Tragically, September is a time of national mourning for both Russia and the United States. The world still grieves last September’s deadly school siege in the Russian city of Beslan as it does the horror of the September 11 attacks. Both tragedies were the result of heinous and ruthless acts of terrorism against defenseless innocents. As we remember these awful events, we should remind ourselves how much must yet be done to fight terrorism and how damaging double standards can be to our cooperation.
Masterminded by the internationally recognized terrorist Shamil Basayev, the Beslan massacre left hundreds of schoolchildren and their parents and teachers dead. It is still an open wound for the people of Russia, and as we approach the first anniversary of those terrible days, the enormity of the crime is still overwhelming. In a heartbeat, terrorists took precious young lives and dreams. The horror they created also changed the lives of the survivors and witnesses forever.
Expressions of sympathy, words of solidarity, and offers of help from the governments and people of the United States, Europe, and other nations were and remain important to overcoming our pain. It is human nature to cling together when disaster strikes, something particularly evident when people of different nationalities who have lost their loved ones to terrorism form a special bond in sorrow.
I fervently hope that governments too will stand shoulder to shoulder against the global scourge of terrorism and will be consistent in their efforts to succeed. The first step is to live by the internationally established principles that rule out any justification for terrorism and prohibit harboring terrorist organizations and providing support in whatever form to terrorist activity.
The leaderships of Russia and the United States have repeatedly confirmed their commitment to those principles. Together with the other G8 leaders they rejected terrorism at the Gleneagles summit and called for extended cooperation. But this work is far from complete. A new major step forward is expected from the forthcoming summit — 2005 in New York.
The savage violence by notorious terrorists like Osama bin Laden, Shamil Basayev and others has placed them on U.N., U.S. and other terrorist lists as targets of joint action. But they are still at-large and capable of causing more suffering. They continue to seek more public attention through new shocking atrocities like those in Budenovsk, Moscow, Nairobi, New York, Madrid, Beslan and, very recently, in London and Sharm el-Sheikh.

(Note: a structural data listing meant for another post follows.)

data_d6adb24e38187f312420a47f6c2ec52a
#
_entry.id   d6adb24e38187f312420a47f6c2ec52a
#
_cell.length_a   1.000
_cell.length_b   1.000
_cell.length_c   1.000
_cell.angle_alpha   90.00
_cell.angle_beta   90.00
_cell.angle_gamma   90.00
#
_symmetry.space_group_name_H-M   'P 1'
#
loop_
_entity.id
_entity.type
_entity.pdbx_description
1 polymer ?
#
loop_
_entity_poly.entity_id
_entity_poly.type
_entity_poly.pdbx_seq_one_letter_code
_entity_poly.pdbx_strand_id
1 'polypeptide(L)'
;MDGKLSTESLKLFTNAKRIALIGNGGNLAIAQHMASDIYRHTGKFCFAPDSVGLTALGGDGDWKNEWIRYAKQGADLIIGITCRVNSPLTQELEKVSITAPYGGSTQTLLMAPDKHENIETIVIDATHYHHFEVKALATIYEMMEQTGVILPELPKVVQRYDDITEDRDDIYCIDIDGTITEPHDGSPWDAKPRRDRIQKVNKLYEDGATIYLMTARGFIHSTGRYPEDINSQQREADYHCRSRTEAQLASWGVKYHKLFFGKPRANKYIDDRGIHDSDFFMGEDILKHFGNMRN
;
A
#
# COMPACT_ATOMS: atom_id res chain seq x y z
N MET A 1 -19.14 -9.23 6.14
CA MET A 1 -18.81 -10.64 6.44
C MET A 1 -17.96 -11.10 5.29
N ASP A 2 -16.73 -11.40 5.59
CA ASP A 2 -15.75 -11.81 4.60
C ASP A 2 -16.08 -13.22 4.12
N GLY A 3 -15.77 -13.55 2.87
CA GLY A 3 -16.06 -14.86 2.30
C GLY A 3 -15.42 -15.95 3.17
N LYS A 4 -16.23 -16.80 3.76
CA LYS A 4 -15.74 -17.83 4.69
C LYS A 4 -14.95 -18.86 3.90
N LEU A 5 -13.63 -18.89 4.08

Yet, even in the age of the information revolution, the terrorists cannot do it by themselves — they depend on media coverage to reach people worldwide. That is why providing media access to terrorists is tantamount to encouraging new devastating attacks against innocent people. And it is for this reason that Russia strongly protested an ABC News program in July featuring an interview with Shamil Basayev. This cold blooded killer of women and children was given a platform to justify his murderous campaign and threaten new terrorist acts.
Contrary to what some might argue, broadcasting an interview like this has nothing to do with freedom of speech or allowing the public to make its own judgment. Providing a nationwide forum to a terrorist leader outlawed by the international community violates every standard of responsible journalism and basic human values.
After September 11 and Beslan it has become obvious that Osama bin Laden, Shamil Basayev are creatures of the same breed. Double standards in identifying terrorism and terrorists hamper our progress in fighting them together. By double standards I also mean overlooking actions, such as providing shelter to terrorists and their accomplices. Terrorists are terrorists because of their actions — their demonstrated willingness to kill and maim civilians — not their motives. Calling one group of these killers “terrorists” without doing the same for others allows their ends to justify their means.
The time has come to establish once and for all a single standard when it comes to fighting terrorism in all its forms, under whatever banner. Any publicity or legitimacy for terrorists undermines unity and trust among members of the global anti-terrorist coalition, and, in effect, invites more terror in other places. To prevail we must display unwavering resolve to destroy terrorists and their hideouts.
I believe that Russia and the United States must take the lead in translating political will into practical efforts to foster genuine international counterterrorist cooperation. We should do so in the name of the enormous sacrifices our countries have made to uproot the evil. Observing the first anniversary of Beslan and the fourth anniversary of September 11, we have to ensure that the memory of the victims guides us in our common struggle against terror.
Yuri Ushakov is ambassador of the Russian Federation to the United States.